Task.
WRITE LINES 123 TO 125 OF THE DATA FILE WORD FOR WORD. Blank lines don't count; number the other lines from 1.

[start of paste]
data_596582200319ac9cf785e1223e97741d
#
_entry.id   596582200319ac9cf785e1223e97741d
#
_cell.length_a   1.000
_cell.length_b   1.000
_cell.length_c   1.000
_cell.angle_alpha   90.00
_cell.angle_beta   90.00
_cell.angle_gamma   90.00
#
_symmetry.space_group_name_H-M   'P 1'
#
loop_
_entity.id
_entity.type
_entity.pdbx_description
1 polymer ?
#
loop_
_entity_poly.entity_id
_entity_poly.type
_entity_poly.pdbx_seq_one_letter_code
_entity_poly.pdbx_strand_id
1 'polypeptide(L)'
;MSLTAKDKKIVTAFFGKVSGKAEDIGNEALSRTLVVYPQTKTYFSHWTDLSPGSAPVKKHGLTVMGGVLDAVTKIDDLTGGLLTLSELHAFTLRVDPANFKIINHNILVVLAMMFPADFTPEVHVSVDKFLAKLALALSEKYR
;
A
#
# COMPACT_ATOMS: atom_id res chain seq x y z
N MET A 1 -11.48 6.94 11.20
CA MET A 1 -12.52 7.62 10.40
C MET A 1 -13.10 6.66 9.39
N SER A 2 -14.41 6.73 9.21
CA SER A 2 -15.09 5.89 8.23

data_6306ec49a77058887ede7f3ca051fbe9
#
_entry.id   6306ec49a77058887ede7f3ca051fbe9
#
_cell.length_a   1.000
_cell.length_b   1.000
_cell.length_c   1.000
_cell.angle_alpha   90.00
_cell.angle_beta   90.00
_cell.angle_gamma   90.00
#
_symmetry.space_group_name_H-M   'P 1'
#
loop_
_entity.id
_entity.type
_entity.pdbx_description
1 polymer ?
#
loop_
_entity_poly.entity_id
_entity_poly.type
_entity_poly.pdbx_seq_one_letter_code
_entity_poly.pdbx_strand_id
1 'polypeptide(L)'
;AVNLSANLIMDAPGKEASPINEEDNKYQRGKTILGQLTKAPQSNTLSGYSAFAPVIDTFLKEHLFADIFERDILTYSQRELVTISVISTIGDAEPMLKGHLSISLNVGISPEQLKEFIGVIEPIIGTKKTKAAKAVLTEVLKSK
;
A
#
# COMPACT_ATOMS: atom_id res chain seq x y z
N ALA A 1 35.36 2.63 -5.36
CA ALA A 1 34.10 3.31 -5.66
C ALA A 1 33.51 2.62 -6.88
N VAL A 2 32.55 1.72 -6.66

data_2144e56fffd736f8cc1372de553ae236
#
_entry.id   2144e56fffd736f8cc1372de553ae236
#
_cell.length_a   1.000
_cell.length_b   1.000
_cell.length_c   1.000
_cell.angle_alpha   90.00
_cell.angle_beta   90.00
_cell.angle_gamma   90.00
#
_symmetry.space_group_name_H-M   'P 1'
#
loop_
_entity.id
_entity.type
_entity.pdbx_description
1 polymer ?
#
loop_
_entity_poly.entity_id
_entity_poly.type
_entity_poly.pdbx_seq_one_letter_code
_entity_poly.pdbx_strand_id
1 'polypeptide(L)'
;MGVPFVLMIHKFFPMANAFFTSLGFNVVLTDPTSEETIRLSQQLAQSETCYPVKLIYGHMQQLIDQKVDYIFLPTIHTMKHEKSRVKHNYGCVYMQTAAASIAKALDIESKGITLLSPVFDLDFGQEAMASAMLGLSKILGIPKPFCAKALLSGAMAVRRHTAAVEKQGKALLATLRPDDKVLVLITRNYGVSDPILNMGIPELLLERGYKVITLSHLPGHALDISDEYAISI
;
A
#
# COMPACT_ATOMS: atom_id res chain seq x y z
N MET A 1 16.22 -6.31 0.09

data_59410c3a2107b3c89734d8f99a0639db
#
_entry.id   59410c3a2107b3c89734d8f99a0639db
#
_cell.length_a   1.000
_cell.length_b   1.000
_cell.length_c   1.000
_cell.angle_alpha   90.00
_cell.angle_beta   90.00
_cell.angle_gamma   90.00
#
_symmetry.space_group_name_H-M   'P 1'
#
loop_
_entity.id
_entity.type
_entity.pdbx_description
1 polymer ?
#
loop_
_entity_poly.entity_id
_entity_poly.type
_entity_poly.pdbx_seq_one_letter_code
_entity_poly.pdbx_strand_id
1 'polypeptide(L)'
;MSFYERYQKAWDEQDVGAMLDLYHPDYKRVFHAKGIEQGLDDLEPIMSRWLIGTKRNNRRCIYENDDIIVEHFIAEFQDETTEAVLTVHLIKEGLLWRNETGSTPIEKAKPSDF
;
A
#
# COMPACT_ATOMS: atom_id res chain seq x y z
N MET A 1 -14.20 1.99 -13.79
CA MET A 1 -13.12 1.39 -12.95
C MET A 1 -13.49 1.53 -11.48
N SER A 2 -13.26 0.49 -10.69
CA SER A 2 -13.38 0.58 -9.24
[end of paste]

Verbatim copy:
_entity_poly.pdbx_seq_one_letter_code
_entity_poly.pdbx_strand_id
1 'polypeptide(L)'